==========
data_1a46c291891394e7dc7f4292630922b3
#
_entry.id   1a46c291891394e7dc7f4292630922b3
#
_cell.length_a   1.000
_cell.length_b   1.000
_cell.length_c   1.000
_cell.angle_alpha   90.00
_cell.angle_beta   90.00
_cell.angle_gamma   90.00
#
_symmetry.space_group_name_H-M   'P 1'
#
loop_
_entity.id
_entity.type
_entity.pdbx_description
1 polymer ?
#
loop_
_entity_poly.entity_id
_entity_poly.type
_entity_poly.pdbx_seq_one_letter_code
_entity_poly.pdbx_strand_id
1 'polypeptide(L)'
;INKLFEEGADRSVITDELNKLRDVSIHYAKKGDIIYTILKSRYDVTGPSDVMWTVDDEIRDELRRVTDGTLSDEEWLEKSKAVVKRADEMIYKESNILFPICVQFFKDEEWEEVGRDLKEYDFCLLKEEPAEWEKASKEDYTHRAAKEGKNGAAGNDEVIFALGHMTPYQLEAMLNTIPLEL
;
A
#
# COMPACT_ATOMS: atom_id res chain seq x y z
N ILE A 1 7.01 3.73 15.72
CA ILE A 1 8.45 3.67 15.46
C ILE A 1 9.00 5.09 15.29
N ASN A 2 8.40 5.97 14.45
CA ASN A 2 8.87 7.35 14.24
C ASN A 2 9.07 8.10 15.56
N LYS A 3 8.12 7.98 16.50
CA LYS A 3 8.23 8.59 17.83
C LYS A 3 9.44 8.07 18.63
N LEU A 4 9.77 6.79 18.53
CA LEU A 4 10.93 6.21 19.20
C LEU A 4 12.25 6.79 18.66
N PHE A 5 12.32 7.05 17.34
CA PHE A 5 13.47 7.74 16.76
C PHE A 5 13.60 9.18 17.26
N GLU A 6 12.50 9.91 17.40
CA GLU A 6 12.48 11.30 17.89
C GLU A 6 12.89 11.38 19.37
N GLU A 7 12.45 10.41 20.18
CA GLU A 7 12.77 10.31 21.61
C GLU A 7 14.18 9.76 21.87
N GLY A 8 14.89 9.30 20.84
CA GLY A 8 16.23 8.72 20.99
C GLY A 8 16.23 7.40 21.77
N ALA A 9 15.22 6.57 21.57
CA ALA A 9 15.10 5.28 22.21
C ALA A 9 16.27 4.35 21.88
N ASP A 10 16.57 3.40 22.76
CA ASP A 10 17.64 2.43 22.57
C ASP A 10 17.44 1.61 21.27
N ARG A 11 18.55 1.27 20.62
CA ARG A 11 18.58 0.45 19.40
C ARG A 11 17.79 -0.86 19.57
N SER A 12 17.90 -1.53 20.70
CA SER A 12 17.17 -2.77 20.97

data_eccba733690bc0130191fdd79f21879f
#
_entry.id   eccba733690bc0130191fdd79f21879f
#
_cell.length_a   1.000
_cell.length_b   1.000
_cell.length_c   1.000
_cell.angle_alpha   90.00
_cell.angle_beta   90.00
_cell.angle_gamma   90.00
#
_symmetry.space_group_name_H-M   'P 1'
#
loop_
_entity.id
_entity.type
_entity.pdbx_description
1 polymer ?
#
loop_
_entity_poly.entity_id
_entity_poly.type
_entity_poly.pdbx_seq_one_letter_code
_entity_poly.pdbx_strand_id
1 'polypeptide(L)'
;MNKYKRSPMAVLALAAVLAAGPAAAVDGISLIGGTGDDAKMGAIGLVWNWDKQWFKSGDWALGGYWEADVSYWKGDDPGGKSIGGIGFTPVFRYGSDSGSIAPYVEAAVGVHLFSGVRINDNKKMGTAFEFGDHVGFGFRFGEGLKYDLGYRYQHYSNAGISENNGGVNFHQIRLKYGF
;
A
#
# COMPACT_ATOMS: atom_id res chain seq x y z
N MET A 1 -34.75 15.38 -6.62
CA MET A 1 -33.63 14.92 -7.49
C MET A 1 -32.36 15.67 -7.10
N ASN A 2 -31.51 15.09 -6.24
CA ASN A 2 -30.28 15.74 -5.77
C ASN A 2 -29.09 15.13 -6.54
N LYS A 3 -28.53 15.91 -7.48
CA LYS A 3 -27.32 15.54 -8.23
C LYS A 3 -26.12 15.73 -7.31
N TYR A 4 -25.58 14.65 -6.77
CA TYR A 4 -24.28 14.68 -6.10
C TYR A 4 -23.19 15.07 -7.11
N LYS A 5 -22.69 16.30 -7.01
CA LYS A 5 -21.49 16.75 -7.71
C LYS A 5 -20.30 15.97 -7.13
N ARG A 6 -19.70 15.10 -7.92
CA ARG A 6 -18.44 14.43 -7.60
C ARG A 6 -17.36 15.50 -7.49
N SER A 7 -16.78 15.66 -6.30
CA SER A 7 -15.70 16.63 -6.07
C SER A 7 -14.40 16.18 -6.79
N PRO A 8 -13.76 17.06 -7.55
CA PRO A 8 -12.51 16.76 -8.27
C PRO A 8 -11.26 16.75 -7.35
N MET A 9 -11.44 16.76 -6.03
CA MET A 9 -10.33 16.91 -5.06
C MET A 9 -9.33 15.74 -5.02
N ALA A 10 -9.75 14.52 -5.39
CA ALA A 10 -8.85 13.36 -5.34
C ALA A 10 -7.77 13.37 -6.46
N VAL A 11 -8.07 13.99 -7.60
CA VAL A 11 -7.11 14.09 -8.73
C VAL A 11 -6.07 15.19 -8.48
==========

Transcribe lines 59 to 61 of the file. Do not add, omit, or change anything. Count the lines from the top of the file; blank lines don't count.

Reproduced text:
CA ASP A 10 17.64 2.43 22.57
C ASP A 10 17.44 1.61 21.27
N ARG A 11 18.55 1.27 20.62